So, here is where I am today. In my examen of the year, I recognise the hand of God in the big changes taking place in my life, and my commitment and hard work, my complete cooperation, in the new direction He is leading me. I also recognise my compulsion to workaholism, motivated by pride, and that it has led me to burnt out exhaustion and away from the space and time for a slower pace and deepened engagement in prayer. This latter desire of mine and His is the raisin d’etre for changing direction in my career.

Made a searching and fearless…4: Reading of this post.

In the 10th Addition of the Exercises on Penance – believe me, I have a lot to say about that particular addition – Ignatius describes how we can do too much penance as well as too little penance. It is all about the point of equilibrium. The work of the Fourth step, the moral inventory strikes me as being the same thing. Ignatius encourages us to act against the desolation. So, in that spirit, while I am still working in school and trying to set up my business as an online Chemistry tutor, I will be cutting back a little in a few places. One of those is here. Between now and February, I will post a reflection fortnightly rather than weekly, alternating it with a Chemistry blog on my other website. I hope to pick it up weekly again when I am no longer spending my working days in the classroom. The other posts I do will continue in the normal pattern.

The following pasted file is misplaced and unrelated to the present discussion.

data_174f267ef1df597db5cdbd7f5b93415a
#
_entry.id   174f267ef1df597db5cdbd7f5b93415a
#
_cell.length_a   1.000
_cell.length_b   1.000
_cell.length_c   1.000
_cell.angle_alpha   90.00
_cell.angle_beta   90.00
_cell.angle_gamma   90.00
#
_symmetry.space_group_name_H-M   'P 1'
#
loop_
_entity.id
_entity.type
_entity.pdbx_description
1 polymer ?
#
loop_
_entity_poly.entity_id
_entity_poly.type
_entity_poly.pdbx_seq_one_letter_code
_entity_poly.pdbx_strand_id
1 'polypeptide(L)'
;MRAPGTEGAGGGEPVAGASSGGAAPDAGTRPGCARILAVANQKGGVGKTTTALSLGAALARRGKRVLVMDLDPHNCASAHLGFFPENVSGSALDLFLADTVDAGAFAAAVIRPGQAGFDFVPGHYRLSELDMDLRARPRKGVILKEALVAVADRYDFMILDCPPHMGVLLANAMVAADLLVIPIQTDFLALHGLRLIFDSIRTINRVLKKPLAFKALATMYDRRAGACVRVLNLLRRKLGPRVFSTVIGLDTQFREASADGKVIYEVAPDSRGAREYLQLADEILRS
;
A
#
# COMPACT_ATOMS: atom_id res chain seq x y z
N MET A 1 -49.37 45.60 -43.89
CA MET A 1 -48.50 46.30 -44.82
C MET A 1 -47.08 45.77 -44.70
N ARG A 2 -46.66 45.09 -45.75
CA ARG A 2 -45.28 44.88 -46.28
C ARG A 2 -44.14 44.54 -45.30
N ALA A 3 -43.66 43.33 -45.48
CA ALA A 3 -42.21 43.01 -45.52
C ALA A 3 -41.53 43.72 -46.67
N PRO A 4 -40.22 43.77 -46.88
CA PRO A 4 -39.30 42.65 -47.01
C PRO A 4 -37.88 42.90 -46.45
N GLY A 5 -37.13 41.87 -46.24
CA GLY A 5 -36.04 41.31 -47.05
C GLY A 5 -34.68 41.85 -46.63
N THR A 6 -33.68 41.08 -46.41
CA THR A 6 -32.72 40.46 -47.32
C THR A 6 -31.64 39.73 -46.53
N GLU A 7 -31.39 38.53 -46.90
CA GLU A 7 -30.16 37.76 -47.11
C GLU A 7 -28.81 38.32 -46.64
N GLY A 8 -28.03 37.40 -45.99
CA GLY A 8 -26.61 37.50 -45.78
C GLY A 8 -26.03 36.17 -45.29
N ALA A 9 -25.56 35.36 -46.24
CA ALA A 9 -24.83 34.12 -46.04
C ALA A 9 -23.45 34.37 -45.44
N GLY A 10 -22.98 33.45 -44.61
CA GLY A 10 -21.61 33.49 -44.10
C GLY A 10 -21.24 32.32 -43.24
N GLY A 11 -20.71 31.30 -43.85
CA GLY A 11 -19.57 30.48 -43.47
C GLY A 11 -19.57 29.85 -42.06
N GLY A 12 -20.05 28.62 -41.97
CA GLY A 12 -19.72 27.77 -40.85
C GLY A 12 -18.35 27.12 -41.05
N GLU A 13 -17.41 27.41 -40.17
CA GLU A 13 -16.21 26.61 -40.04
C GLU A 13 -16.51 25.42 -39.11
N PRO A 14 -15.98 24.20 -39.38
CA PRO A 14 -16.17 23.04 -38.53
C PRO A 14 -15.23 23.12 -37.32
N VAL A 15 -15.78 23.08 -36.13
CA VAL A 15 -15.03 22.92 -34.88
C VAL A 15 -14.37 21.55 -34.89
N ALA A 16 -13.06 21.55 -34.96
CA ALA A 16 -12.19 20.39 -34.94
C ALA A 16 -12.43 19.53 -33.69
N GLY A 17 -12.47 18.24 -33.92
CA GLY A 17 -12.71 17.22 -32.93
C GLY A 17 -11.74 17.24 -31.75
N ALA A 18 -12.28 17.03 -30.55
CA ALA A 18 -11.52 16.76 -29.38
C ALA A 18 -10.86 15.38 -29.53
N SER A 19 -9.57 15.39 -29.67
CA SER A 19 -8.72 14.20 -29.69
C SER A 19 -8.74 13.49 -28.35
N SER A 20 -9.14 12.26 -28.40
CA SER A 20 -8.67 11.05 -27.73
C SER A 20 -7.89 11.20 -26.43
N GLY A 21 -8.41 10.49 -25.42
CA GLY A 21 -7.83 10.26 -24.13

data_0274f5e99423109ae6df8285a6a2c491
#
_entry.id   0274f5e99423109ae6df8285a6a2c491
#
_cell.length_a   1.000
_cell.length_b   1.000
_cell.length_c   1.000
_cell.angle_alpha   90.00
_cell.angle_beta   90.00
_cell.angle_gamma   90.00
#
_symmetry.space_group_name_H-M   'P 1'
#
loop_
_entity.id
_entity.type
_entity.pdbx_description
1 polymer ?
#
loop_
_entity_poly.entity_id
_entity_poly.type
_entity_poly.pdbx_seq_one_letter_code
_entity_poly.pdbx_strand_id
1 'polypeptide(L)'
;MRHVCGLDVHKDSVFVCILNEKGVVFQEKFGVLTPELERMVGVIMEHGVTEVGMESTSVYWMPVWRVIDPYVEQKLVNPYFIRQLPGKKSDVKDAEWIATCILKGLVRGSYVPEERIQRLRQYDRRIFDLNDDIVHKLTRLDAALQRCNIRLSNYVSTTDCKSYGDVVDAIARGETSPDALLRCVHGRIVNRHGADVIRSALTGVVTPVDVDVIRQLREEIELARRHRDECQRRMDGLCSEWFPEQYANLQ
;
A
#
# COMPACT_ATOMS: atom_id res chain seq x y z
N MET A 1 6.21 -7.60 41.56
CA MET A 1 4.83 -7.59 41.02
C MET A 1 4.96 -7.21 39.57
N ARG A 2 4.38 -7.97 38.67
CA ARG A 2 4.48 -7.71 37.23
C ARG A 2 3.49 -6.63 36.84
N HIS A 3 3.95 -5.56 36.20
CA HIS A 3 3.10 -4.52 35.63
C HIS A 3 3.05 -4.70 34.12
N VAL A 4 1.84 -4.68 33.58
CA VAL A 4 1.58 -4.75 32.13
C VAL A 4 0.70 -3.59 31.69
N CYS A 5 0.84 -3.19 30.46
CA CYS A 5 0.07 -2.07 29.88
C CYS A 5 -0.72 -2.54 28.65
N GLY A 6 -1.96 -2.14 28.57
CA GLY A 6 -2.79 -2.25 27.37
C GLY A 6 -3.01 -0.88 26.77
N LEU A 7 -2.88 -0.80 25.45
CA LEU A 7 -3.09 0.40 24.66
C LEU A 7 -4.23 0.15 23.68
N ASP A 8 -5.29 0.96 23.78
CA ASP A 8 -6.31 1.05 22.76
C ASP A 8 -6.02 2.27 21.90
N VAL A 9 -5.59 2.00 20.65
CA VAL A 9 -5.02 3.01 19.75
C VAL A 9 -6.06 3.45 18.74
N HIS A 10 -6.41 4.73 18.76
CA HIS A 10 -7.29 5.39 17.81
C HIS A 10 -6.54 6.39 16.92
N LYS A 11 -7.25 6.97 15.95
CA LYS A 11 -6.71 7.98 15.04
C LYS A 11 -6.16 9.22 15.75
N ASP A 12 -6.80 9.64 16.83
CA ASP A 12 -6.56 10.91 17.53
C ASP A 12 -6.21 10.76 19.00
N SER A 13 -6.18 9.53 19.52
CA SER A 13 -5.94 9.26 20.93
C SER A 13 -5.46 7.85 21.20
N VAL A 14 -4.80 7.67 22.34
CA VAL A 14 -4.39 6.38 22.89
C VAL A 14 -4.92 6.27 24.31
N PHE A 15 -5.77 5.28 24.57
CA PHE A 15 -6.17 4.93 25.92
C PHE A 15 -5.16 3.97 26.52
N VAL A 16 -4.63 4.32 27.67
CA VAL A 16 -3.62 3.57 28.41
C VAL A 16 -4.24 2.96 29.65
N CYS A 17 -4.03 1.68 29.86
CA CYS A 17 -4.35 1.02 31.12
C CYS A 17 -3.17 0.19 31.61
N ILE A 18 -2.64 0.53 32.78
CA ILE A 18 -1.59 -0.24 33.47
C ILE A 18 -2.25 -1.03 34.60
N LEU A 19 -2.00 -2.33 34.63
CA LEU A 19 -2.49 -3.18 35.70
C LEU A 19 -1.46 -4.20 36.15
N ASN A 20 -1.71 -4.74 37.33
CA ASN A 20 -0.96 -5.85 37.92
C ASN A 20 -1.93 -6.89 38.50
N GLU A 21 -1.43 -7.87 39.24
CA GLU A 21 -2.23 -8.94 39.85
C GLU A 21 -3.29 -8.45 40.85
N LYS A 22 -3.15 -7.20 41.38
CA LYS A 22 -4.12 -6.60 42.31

I would like to wish you all a safe and good new year, and for you to deepen your own prayer life and journey into the heart of God.

Positive Penance

Positive Penance 1: Reading of the post.

Here I would like to describe the context and ideas I presented at the retreat day yesterday on Positive Penance: Preparation for Lent.

It occurred to me that many of us have in the past, and perhaps still do, view penance as being a self inflicted punishment for sins committed, a bit like Dobby, before he became a free elf: I would call him a penitent elf:

Positive Penance 2: Reading of the post.

I have felt very dissatisfied with this underlying perspective of penance when I heard it in church, or listening to people. This albeit subconscious understanding of it seemed to me to lead to anger, resentment or self loathing and not to spiritual consolation. Dobby is not expressing sorrow and a heartfelt desire to do and be more in the scene above. When I was studying the Spiritual Exercises, it was skimmed over uncomfortably and pointed out that it was of the time. Again, it left me feeling frustrated and with a sense of there being so much more to it than all of this. So, I chose to study the Tenth Addition of the Exercises on Penance and to write my theory paper in the second year of my course on what I had learned. The retreat I led yesterday is the fruit of that work.

The Catholic Church gives the reasons for making Lenten observances in the Catechism:

…in contrast to those who had once provoked God during forty years in the desert, Christ reveals Himself as God’s servant, totally obedient to the Divine will.

Catechism of the Catholic  Church; (539)

By the solemn forty days of Lent the Church unites herself each year to the mystery of Jesus in the desert.